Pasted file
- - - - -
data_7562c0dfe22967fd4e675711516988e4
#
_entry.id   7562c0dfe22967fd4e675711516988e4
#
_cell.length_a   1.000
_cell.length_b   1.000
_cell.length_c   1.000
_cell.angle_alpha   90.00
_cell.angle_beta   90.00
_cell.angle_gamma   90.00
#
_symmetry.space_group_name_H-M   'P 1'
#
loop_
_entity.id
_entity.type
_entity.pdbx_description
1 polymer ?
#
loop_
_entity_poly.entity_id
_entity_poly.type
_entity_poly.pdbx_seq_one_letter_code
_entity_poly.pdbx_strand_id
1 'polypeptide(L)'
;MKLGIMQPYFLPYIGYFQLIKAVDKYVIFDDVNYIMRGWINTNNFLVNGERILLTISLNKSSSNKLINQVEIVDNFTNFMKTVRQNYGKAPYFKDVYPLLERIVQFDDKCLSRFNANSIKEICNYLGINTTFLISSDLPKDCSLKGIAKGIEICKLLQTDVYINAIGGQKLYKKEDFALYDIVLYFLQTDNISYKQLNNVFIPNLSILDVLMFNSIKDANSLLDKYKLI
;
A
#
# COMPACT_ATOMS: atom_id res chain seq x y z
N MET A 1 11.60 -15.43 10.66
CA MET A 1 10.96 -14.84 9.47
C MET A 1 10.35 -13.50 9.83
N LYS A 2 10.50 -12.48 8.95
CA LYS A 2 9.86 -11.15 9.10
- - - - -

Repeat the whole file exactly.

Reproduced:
data_7562c0dfe22967fd4e675711516988e4
#
_entry.id   7562c0dfe22967fd4e675711516988e4
#
_cell.length_a   1.000
_cell.length_b   1.000
_cell.length_c   1.000
_cell.angle_alpha   90.00
_cell.angle_beta   90.00
_cell.angle_gamma   90.00
#
_symmetry.space_group_name_H-M   'P 1'
#
loop_
_entity.id
_entity.type
_entity.pdbx_description
1 polymer ?
#
loop_
_entity_poly.entity_id
_entity_poly.type
_entity_poly.pdbx_seq_one_letter_code
_entity_poly.pdbx_strand_id
1 'polypeptide(L)'
;MKLGIMQPYFLPYIGYFQLIKAVDKYVIFDDVNYIMRGWINTNNFLVNGERILLTISLNKSSSNKLINQVEIVDNFTNFMKTVRQNYGKAPYFKDVYPLLERIVQFDDKCLSRFNANSIKEICNYLGINTTFLISSDLPKDCSLKGIAKGIEICKLLQTDVYINAIGGQKLYKKEDFALYDIVLYFLQTDNISYKQLNNVFIPNLSILDVLMFNSIKDANSLLDKYKLI
;
A
#
# COMPACT_ATOMS: atom_id res chain seq x y z
N MET A 1 11.60 -15.43 10.66
CA MET A 1 10.96 -14.84 9.47
C MET A 1 10.35 -13.50 9.83
N LYS A 2 10.50 -12.48 8.95
CA LYS A 2 9.86 -11.15 9.10